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PloS one

Sex differences in peripheral mu-opioid receptor mediated analgesia in rat orofacial persistent pain model.


PMID 25807259

Abstract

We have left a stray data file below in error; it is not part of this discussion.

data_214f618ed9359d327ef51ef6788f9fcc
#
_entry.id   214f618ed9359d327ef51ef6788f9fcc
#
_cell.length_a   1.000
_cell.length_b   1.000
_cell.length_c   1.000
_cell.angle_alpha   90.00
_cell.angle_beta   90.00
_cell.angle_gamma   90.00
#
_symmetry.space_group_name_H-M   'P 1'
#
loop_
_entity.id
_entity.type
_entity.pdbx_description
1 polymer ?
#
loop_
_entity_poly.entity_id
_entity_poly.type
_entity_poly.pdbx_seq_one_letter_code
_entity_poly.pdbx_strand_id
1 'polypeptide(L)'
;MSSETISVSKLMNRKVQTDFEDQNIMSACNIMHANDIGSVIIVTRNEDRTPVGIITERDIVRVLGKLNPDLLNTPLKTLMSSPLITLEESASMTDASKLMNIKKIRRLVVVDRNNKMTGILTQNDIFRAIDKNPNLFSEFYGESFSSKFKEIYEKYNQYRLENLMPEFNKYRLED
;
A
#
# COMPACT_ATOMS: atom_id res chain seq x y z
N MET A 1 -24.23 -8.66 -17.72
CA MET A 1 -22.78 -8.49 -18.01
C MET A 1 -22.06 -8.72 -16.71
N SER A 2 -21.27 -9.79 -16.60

Unilateral ligation of the tendon of anterior superficial part of rat masseter muscle (TASM) leads to long-lasting allodynia. Sex differences in peripheral mu-opioid receptor (MOR)-mediated analgesia under persistent myogenic pain are not well understood. In this study, we examined (1) whether locally applied MOR agonists attenuate persistent pain following TASM ligation in a sex dependent manner, (2) whether there are sex differences of MOR expression changes in rat trigeminal ganglia (TG). The effects of MOR agonist, D-Ala2, N-Me-Phe4, Gly5-ol]-Enkephalin acetate salt (DAMGO), were assessed 14 days after TASM ligation in male, female and orchidectomized (GDX) male rats. MOR mRNA and protein levels in TG 14 days following tendon ligation were also determined. The mechanical thresholds of the injured side were significantly decreased in both male and female rats, from 3 days to 28 days after TASM ligation. A10 μg DAMGO significantly attenuated allodynia in male rats. A 10-fold higher dose of DAMGO was required in female and GDX male rats to produce the level of anti- allodynia achieved in male rats. The level of MOR mRNA in TG from male rats was significantly greater 14 days after TASM ligation compared with the sham-operated male rats, but not from female and GDX male rats. After TASM ligation, males had significantly more MOR immunoreactivity in TG compared to sham-operated males. The MOR levels increased to 181.8% of the sham level in male rats receiving tendon injury. But there was no significant change in female rats receiving tendon injury compared to the sham female rats. Taken together, our data suggest that there were sex differences in the effects of peripheral MOR agonists between male and female rats under TASM ligation developing long-lasting pain condition, which is partly mediated by sex differences in the changes of MOR expressions and testosterone is an important factor in the regulation of MOR.